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Wednesday, September 9, 2015

A Parable

A man was living in his parents’ house. His parents had died several years ago, leaving the man everything- a prosperous farm, a beautiful house with a wide porch, and a pristine river in the backyard.

While his parents had toiled first as labourers in another’s field, and then as young landowners with only the bare earth and their hands, the man had never wanted for anything. He had vague memories of his mother and father rising early to work the fields when he was very young, but since the age of five his family had been quite wealthy. His parents made wise investments, were honest people, and managed to operate a healthy business with several dozen employees.

The man was in charge of his parents’ company, but left most of the day to day business to his trusted executives to handle. He lived a life of relative ease with his wife and two children. During the summer he took his canoe out on the river, went fishing, and swam with his family. In the winter he enjoyed snowmobiling on the newest machines, and looked with pride on the snowmen his children made out front. He was glad to be able to provide a safe home for them. He and his family lacked for nothing, and seldom was there something they wanted that he refused.

One evening in late summer, as the cicadas were humming their last songs, the man and his family were just sitting down to dinner when there was a knock on the door. The man asked his son to say grace and rose to answer the call.

“Who could it be?” he wondered. “My employees and friends know that I don’t like to be disturbed at meal-time.”

When he opened the door, he was surprised to find his cousin standing on the doorstep with his wife and child. The trio looked quite bedraggled, and the wife was even bleeding from a gash on her head.

“My goodness!” said the man, “Whatever happened here?”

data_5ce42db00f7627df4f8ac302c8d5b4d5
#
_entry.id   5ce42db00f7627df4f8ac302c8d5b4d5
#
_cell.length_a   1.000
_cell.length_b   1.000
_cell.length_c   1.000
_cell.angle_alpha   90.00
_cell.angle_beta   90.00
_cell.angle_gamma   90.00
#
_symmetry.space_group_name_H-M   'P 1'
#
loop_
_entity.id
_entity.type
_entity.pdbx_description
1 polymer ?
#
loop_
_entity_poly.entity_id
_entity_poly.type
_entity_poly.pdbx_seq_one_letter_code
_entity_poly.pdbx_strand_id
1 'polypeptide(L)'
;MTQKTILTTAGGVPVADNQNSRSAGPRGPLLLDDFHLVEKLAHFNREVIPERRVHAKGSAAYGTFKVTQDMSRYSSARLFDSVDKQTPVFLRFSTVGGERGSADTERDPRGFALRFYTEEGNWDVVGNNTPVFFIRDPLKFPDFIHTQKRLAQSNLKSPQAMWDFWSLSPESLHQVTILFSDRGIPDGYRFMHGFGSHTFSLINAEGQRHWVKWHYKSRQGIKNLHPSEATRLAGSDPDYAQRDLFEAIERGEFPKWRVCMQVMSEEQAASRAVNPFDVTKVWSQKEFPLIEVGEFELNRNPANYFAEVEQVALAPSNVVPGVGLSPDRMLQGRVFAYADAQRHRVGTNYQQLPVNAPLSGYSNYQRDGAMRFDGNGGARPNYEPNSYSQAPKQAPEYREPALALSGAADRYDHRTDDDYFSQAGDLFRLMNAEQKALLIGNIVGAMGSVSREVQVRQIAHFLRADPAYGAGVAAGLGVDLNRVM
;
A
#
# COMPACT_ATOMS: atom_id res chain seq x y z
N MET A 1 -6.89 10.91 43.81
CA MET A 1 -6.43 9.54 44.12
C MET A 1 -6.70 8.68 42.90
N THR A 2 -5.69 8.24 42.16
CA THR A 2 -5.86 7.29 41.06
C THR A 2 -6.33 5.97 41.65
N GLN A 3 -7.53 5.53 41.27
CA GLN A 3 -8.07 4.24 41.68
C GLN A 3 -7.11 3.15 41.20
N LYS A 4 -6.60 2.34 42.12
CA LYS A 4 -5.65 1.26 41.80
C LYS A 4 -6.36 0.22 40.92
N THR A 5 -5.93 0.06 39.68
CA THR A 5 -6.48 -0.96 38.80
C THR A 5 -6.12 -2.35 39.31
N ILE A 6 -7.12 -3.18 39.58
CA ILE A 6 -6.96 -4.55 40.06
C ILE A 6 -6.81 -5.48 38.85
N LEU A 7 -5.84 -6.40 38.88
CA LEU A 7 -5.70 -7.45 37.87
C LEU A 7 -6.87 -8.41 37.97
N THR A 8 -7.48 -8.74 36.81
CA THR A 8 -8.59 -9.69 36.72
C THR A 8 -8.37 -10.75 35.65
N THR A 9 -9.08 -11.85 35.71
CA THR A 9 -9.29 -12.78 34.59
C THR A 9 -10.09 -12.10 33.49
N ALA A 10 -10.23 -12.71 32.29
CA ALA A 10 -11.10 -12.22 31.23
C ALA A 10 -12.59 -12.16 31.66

“We’ve been robbed,” said his cousin wearily. “A group of armed thieves came to my house pretending to be selling something. When I opened the door they pulled out guns and stormed inside. They locked us in a closet, took everything we owned of value, and then set fire to our house.”

The man was shocked that such a thing could happen in his area. “How did you escape?” he asked in wonder.

“Luckily I had a spare key on my keychain. When I heard the door close the last time, we escaped out the back and ran. But my wife tripped and hit her head on the way. I think she needs medical attention.”

“I’m truly sorry,” said the man.

“We feel terrible imposing,” said his cousin, his eyes cast down, “but could we stay with you a while? We have nowhere else to go.”

The man thought for a time. Having another family there imposing on his resources would be a nuisance. Not that he couldn’t afford it, but as the owner of the house, didn’t he have a right to all he had? Didn’t he deserve his peace and quiet?

He reached in his wallet and took out several bills, then handed them to his cousin.

“I’m afraid we’re full at the moment,” he said. “There just isn’t room. I’m sorry. I’m sure that will be enough to pay for an inn somewhere, or at least so you can stay with another neighbour.”

His cousin looked at him sadly. “Are you sure there isn’t space for us? We’ll work hard for you as soon as we’re able. Please, cousin. We are so tired, and my child has suffered so much fear. He needs a place to sleep tonight.”

“I’m sorry, I just can’t at the moment. But I truly wish you the best,” the man said with a cheerful air of finality. “Stay well.”

And he closed the door.

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